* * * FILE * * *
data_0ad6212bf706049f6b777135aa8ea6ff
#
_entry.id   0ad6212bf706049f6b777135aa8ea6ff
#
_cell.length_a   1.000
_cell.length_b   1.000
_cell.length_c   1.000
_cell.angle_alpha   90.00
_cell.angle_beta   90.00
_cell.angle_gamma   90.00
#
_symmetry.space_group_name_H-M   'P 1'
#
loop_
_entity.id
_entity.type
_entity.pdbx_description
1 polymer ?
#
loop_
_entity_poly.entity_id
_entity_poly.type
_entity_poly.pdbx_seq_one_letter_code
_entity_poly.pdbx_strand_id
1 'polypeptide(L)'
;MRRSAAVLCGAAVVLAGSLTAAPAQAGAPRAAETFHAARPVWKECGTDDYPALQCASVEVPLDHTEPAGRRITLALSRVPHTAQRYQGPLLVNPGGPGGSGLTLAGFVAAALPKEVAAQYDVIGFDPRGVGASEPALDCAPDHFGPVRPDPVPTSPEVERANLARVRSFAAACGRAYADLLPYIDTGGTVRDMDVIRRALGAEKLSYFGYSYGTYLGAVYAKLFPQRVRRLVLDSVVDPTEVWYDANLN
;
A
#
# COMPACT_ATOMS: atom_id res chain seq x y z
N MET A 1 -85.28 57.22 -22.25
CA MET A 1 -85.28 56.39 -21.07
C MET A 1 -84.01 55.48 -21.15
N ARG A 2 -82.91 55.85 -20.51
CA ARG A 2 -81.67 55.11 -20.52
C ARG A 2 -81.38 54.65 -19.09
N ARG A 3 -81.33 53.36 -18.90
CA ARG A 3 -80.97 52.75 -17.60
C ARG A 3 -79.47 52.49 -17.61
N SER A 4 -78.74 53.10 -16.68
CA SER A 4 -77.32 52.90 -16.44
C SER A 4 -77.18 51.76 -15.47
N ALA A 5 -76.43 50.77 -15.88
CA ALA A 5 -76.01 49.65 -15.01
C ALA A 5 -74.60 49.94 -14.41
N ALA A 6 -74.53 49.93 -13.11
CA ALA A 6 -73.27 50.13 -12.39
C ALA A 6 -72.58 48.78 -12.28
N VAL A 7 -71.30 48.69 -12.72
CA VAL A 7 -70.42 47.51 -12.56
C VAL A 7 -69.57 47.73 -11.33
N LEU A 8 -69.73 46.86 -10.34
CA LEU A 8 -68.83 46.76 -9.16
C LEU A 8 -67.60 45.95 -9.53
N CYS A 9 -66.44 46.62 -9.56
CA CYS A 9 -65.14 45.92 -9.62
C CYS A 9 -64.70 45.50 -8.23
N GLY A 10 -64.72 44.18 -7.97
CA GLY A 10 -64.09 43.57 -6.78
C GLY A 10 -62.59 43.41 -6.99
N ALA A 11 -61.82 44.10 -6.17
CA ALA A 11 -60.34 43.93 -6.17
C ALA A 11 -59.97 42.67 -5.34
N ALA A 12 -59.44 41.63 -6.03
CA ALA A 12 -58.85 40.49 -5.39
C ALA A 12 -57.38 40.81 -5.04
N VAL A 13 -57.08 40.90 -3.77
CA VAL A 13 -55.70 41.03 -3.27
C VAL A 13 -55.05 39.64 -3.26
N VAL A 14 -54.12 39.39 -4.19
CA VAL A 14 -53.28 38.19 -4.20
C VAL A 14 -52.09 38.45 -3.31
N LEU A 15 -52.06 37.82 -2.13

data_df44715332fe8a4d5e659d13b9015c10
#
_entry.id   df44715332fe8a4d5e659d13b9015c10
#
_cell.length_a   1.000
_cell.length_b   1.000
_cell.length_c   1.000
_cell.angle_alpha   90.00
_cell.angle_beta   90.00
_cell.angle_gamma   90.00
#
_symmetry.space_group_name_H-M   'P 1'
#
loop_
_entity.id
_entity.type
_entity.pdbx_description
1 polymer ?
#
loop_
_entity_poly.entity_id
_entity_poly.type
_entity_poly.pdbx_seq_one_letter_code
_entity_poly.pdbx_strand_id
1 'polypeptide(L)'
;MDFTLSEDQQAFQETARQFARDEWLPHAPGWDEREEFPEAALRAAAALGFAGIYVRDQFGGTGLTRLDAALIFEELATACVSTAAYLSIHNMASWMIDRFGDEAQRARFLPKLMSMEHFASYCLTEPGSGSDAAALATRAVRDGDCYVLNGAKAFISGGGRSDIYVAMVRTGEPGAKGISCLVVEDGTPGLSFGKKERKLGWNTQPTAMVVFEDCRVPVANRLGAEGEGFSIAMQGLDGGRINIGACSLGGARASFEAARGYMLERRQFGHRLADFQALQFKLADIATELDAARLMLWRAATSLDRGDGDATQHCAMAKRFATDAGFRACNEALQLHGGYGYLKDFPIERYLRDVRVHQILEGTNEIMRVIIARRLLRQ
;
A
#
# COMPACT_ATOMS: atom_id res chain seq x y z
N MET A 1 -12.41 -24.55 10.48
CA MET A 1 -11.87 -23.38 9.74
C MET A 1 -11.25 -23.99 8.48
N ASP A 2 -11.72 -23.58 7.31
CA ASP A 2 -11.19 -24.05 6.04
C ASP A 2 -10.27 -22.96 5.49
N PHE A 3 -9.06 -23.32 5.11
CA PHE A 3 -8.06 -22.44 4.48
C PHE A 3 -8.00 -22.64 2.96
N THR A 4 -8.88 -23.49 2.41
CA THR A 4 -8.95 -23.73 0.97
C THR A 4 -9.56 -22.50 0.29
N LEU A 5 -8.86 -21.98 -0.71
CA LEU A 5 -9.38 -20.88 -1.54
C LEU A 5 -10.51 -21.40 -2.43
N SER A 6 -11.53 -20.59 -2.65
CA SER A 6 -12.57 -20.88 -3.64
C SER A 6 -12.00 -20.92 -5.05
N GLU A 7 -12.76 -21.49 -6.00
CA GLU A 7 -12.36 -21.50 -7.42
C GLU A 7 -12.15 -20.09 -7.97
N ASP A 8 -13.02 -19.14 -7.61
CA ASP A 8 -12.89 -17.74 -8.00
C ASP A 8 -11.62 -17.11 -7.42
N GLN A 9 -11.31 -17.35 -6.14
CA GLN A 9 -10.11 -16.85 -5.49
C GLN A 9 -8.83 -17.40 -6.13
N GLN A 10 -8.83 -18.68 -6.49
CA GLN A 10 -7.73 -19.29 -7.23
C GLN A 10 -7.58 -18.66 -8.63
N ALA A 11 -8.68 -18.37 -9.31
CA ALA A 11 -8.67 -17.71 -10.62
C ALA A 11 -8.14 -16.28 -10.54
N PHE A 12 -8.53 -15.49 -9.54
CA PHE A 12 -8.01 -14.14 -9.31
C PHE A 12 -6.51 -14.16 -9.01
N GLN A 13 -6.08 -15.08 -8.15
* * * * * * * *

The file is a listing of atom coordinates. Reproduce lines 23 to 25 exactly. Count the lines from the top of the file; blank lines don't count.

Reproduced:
_entity_poly.pdbx_seq_one_letter_code
_entity_poly.pdbx_strand_id
1 'polypeptide(L)'